Author: Sarah Hermanson Meister
Brand: Museum of Modern Art
Number Of Pages: 160
Release Date: 30-01-2020
Details: Product Description Towards the end of her life, Dorothea Lange (American, 1895–1965) remarked that “all photographs―not only those that are so-called ‘documentary,’ and every photograph really is documentary and belongs in some place, has a place in history―can be fortified by words.” Though Lange’s career is widely heralded, this connection between words and pictures has received scant attention. Published in conjunction with an exhibition at The Museum of Modern Art, this catalogue provides a fresh approach to some of her best-known and beloved photographs, highlighting the ways in which these images first circulated in magazines, government reports, books, etc. An introductory text by curator Sarah Hermanson Meister will be followed by plates organized according to “words” from a variety of sources that expand our understanding of the photographs. The featured photographs will range from Lange’s first engagement with documentary photography in San Francisco in the early-mid 1930s, including her iconic White Angel Breadline (1933), to landmark photographs she made for the Resettlement Administration (later the Farm Security Administration) such as Migrant Mother (1936), powerful photographs made during World War II in California’s internment camps for Japanese-Americans, major photo-essays published in Life magazine on Mormon communities in Utah (in 1954) and County Clare, Ireland (in 1955), and quietly damning photographs made in the Berryessa Valley in 1956-57, before the region was flooded by the construction of a dam intended to address California’s chronic water shortages. Exhibition opens December 2019. Review A complex portrait of American life at its most bleak.--Sara Rosen "Feature Shoot" Lange was a poet of the ordinary but imperious human need, under any conditions, for mutual contact.--Peter Schjeldahl "New Yorker" Underscores the tremendous power that images sustain over time.--Caroline Goldstein "Artnet" Bad as it is, the world is potentially full of good photographs. Dorthea Lange once said. But to be good the photographs have to be full of the world. Lange's images...invariably were.--Ela Bittencourt "Elle" Finding Sympathy And Solidarity In Dorothea Lange.--Colin Dwyer "NPR" In considering the words that provide the politicized context for Lange's work, Meister focuses primarily on what some have called the "afterlife of photographs"--that is, not the decisive moment of capture, but rather the subsequent uses of images, how they circulate and accrue new meanings, often well beyond the photographer's original intentions.--Brian Wallis "Aperture" In Lange's photography, human ingenuity and grace triumph over the unspeakable blows of the Great Depression and other social oppression, even when hope is in short supply.--Ela Bittencourt "Hyperallergic" Dorothea Lange's boldly political photography defined the iconography of WPA and Depression-era America.--Charles Caesar "Galerie" In this publication, the work of groundbreaking photographer Dorothea Lange work is presented in diverse contexts, ranging from photobooks, Depression-era government reports, newspapers, magazines, and poems, alongside writings by contemporary artists, writers and thinkers.--Eileen Kinsella "Artnet" [Dorothea Lange: Words & Pictures] examines the way words -- including Lange's own, which Lange often presented in extended captions, and the words in Lange's photographs -- have guided our understanding of [her] work.--Tyler Green "Modern Art Notes Podcast"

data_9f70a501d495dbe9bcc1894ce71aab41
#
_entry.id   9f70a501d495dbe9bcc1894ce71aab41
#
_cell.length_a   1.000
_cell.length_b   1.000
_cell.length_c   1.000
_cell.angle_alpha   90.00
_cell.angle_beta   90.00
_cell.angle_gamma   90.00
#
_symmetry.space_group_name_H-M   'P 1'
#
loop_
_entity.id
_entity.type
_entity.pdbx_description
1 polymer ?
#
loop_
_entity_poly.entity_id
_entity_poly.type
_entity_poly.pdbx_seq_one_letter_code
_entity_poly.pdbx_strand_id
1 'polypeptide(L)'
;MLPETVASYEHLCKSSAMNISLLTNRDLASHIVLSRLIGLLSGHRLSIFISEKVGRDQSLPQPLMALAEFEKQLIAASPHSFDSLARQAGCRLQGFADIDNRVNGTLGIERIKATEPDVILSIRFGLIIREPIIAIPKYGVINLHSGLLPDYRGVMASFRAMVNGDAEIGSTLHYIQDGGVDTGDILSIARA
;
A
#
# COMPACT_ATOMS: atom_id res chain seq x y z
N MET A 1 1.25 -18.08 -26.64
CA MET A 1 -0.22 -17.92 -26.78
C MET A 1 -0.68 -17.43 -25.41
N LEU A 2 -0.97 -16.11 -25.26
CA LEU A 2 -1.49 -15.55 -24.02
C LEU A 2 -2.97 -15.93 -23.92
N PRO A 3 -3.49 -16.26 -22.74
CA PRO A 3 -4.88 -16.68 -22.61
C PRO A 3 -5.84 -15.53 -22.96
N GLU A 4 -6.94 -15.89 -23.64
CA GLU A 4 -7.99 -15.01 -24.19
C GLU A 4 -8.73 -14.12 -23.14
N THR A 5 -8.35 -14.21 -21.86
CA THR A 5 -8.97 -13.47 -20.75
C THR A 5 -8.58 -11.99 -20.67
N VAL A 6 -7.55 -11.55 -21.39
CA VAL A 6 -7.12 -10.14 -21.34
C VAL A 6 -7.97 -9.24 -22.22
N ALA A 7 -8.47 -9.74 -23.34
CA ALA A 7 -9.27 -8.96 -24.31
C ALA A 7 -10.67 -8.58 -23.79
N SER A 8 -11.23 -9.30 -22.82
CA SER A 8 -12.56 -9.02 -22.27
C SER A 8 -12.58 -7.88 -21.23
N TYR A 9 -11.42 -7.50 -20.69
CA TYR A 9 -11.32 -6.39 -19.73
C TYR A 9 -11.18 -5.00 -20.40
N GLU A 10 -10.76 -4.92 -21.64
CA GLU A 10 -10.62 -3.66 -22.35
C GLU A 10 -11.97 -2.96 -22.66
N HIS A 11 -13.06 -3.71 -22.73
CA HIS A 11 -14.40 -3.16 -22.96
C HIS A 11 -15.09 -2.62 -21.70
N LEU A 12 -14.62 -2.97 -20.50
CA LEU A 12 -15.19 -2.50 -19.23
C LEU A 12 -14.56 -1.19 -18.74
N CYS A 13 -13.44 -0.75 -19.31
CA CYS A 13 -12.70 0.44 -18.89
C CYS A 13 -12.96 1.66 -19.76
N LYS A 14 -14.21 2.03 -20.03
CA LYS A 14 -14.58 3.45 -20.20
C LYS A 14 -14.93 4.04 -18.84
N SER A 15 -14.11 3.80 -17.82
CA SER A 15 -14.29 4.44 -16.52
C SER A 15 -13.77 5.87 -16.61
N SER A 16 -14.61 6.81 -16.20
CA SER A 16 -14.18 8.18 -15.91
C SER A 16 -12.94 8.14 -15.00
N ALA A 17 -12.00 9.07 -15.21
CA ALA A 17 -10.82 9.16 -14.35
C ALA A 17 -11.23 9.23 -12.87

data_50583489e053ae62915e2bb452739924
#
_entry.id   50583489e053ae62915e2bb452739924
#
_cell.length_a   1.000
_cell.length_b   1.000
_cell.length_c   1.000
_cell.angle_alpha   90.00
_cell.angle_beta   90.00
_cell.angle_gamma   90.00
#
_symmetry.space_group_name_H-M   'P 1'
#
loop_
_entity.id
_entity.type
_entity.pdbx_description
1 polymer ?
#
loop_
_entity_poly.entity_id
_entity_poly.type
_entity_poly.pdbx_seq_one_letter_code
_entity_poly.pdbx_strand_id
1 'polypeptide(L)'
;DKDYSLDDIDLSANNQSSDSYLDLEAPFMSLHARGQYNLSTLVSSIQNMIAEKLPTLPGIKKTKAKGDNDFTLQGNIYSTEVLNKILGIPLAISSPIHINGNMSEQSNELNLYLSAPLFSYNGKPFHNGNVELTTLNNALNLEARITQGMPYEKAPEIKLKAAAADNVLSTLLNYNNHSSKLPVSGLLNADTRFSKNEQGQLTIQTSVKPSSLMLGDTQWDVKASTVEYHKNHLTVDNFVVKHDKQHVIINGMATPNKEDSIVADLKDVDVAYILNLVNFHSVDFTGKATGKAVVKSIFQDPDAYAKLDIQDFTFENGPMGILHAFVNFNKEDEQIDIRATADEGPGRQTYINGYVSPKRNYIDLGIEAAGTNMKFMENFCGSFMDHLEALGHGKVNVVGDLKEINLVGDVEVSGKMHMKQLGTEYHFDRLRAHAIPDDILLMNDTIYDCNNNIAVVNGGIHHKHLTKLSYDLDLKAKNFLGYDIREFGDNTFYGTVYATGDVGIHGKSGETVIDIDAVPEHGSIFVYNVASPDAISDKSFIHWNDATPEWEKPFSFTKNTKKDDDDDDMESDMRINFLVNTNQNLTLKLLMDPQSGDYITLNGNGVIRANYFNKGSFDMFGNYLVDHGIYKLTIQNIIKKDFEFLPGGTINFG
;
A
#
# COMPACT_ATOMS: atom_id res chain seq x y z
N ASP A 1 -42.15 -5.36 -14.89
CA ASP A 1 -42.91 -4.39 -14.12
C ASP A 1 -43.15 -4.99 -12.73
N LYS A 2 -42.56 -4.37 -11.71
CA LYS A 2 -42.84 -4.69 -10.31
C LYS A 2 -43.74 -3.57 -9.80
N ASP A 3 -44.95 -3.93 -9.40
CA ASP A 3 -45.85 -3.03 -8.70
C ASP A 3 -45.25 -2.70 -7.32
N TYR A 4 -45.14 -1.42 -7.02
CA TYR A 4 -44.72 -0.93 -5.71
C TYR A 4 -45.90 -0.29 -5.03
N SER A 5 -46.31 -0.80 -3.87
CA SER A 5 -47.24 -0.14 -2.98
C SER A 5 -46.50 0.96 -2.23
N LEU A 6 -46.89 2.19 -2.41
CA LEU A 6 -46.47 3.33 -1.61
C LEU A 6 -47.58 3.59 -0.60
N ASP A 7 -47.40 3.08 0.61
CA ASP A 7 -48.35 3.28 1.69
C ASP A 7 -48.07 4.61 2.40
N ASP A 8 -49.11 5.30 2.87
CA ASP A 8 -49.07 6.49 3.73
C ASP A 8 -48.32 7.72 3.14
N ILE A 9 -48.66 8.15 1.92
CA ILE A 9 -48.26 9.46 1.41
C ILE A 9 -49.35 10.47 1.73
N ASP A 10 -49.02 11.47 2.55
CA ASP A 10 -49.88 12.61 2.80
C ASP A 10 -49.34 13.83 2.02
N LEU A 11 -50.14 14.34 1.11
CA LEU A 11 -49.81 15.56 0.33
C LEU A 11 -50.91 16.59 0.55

Package Dimensions: 10.7 x 9.3 x 0.8 inches